Early Feeding in Acute Pancreatitis

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Although acute pancreatitis (AP) in children typically is caused by different etiologies compared to adults, it still can be associated with severe disease complications, including the risk of mortality. There is evidence in the adult medical literature that early feeding in AP is safe and beneficial; however, no similar studies have been done in children. The authors of this study (from 3 tertiary children’s hospitals in Australia and Israel) performed a randomized, controlled trial over 13 years looking at the efficacy and safety of early feeding for children with AP. AP was defined as consisting of abdominal pain consistent with AP, serum amylase and/or lipase ≥ 3 times the upper limit of normal, and abdominal imaging demonstrating AP. Patients with AP associated with organ failure or AP due to biliary obstruction, autoimmune pancreatitis, or trauma were excluded from the study. These pediatric patients were prospectively divided into 2 groups: 1) patients with AP who were fed a low-fat diet only when their abdominal pain resolved (while kept on IV fluid initially), when their amylase and/or lipase levels declined, or per the discretion of the providing physician and 2) patients with AP who were given an unrestricted diet as soon as possible (less than 24 hours after presentation). Patients in the unrestricted diet group were given nasogastric or nasojejunal tube feeds if they could not eat orally in less than 24 hours. All patients underwent chart review as well as twice daily Wong-Baker Faces Pain Rating Scale scoring. Additionally, all patients were monitored in terms of analgesic use, weight, daily caloric intake, and estimated energy requirement (EER). The primary outcome of the study was time to hospital discharge based on no pain noted on the pain scale, no analgesic use, and the patient being able to reach 75–100% of EER.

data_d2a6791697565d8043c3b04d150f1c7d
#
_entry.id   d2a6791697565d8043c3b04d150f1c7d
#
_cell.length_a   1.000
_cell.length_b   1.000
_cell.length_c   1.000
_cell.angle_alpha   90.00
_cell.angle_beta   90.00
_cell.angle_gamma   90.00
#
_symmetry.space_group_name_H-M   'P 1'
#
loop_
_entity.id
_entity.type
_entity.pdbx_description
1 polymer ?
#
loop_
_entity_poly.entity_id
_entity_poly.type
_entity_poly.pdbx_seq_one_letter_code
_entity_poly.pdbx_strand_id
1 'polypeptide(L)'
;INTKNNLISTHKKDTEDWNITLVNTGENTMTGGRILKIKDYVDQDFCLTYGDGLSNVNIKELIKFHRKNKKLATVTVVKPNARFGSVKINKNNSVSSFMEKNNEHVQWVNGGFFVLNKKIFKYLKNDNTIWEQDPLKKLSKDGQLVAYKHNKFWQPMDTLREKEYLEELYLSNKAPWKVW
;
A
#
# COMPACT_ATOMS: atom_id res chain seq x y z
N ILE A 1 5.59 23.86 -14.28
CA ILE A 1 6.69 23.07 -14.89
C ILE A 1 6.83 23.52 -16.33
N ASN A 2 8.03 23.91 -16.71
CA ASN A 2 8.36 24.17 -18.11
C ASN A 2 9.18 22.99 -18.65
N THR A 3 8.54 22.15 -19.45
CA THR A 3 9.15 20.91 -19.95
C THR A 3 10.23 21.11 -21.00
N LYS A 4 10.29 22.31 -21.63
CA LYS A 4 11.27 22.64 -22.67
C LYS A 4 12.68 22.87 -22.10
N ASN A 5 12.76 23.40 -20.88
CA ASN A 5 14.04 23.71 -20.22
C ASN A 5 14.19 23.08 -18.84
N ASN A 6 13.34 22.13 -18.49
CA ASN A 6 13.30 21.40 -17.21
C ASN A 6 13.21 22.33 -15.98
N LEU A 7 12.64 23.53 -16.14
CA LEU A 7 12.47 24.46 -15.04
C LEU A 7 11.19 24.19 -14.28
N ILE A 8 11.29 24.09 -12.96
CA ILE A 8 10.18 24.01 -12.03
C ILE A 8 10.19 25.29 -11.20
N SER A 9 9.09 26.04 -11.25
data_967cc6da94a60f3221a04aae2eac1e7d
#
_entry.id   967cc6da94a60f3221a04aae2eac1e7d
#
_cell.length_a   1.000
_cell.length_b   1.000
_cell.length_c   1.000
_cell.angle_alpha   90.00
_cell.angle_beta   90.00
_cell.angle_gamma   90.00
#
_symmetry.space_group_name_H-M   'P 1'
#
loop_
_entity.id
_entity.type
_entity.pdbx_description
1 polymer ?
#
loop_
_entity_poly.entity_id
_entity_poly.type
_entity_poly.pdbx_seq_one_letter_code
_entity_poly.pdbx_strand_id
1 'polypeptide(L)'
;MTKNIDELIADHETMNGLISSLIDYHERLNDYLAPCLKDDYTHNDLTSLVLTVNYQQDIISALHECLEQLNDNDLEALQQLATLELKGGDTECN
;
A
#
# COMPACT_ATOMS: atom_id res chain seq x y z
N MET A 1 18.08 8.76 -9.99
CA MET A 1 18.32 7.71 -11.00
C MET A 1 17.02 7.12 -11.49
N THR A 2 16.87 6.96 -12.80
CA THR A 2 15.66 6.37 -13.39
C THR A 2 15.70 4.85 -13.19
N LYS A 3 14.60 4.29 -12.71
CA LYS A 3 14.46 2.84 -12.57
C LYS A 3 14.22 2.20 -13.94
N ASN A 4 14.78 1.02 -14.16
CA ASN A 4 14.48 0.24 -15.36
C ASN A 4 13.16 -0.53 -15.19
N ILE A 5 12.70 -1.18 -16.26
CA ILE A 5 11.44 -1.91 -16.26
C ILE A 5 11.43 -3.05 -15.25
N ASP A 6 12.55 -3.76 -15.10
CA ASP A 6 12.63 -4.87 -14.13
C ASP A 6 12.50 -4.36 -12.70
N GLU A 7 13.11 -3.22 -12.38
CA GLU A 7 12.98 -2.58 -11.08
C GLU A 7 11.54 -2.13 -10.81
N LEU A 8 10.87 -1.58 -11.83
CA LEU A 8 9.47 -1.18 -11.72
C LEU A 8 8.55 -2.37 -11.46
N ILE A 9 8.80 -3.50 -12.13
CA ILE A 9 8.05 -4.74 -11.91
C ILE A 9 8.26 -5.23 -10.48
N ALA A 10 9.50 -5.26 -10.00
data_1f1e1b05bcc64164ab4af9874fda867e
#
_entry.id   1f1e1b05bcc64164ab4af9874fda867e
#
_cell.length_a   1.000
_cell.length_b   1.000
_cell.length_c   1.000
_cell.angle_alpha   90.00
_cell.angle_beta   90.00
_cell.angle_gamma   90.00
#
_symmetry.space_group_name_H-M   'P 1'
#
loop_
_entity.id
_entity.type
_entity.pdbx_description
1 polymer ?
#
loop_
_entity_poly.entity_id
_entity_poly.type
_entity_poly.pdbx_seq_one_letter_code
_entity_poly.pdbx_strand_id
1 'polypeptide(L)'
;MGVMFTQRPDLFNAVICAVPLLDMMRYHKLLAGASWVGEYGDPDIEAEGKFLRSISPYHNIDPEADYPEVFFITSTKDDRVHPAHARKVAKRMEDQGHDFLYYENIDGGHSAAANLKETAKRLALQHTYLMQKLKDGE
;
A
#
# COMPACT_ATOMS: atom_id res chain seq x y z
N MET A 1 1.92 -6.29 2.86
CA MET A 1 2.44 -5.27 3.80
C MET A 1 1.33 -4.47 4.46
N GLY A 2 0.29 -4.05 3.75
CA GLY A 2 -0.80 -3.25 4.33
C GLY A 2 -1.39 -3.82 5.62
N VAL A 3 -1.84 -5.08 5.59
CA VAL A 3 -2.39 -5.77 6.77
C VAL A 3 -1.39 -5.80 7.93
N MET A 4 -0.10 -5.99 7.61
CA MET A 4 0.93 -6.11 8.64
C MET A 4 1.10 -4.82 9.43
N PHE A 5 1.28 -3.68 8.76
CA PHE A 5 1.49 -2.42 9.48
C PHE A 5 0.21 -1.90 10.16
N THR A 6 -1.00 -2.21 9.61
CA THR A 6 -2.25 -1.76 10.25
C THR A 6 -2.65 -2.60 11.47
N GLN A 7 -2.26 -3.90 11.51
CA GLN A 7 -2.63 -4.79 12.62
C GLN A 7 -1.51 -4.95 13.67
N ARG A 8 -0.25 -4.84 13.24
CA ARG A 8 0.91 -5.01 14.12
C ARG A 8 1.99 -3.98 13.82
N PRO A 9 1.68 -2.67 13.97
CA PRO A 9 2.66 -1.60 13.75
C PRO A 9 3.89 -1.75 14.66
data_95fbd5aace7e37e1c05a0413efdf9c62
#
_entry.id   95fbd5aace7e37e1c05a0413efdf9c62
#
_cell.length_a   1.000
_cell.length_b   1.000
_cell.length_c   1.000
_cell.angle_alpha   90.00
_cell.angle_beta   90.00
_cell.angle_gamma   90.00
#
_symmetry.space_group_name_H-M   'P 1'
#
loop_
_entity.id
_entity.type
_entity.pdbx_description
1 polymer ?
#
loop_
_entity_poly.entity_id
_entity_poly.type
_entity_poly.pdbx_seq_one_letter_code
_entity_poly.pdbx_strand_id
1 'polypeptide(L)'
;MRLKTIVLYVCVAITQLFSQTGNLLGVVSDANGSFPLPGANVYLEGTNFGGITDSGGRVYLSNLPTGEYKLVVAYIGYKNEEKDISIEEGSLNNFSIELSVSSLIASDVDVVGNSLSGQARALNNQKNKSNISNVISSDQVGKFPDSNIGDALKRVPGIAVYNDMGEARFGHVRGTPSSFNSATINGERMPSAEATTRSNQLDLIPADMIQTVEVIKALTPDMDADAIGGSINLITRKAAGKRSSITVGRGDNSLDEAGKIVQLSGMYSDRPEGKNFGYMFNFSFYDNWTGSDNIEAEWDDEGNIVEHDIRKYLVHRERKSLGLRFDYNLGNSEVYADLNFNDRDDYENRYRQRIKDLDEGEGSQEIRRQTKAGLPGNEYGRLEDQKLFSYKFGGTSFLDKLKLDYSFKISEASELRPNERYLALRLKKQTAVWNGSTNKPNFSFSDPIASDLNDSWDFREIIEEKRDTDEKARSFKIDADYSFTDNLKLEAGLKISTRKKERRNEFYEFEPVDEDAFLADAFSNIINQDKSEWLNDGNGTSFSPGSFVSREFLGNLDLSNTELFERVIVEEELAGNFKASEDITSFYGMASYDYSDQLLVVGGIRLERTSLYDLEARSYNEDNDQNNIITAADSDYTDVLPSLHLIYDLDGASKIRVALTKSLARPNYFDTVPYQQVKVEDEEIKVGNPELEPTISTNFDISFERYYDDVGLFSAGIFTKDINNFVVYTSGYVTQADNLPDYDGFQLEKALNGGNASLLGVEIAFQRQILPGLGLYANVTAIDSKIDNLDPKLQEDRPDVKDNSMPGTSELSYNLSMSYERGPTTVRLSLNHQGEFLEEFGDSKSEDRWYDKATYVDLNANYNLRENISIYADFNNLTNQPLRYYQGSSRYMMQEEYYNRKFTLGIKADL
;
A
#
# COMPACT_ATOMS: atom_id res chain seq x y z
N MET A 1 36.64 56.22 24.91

In total, 33 children between 2 and 18 years of age were recruited into the study for which 15 patients (45%) were in the initial fasting group and 18 patients (55%) were in the early feeding group. No difference existed between the two groups in regards to age, weight, serum amylase and lipase levels, and pain scores at presentation. The median time to starting feeds was significantly shorter in the early feeding group (19.3 hours) compared to the fasting group (34.7 hours). Additionally, there was an earlier ability of the early feeding group to reach at least 50% of and greater than 75% of EER although the difference was not significant. Only one patient in the early feeding group required partial use of nasogastric feeds initially and no patients in either group required long term nasogastric or nasojejunal feeds. Both groups were similar in regards to the time required before being pain free, weight throughout hospital admission, and final amylase and/or lipase levels. Of note, two patients in the initial fasting group were readmitted to the hospital for AP, and only one patient in the early feeding group was re-admitted to the hospital for diarrhea not related to AP. At follow up (median of 49 days), patients in the early feeding group had a significantly higher weight compared to the early fasting group which had a median loss of weight.

This study demonstrates that early feeding in uncomplicated pediatric AP is safe and effective and may have better long-term outcomes in regards to weight after hospital discharge. An early feeding regimen also requires less intervention and may reduce unnecessary healthcare costs.

Ledder O, Duvoisin G, Lekar M, Lopez R, Singh H, Dehlsen K, Lev-Tzion R, Orlanski-Meyer E, Shteyer E, Krisnan U, Gupta N, Lemberg D, Cohen S, Ooi C. Early feeding in acute pancreatitis in children: a randomized controlled trial. Pediatrics 2020; 146(3): e20201149.

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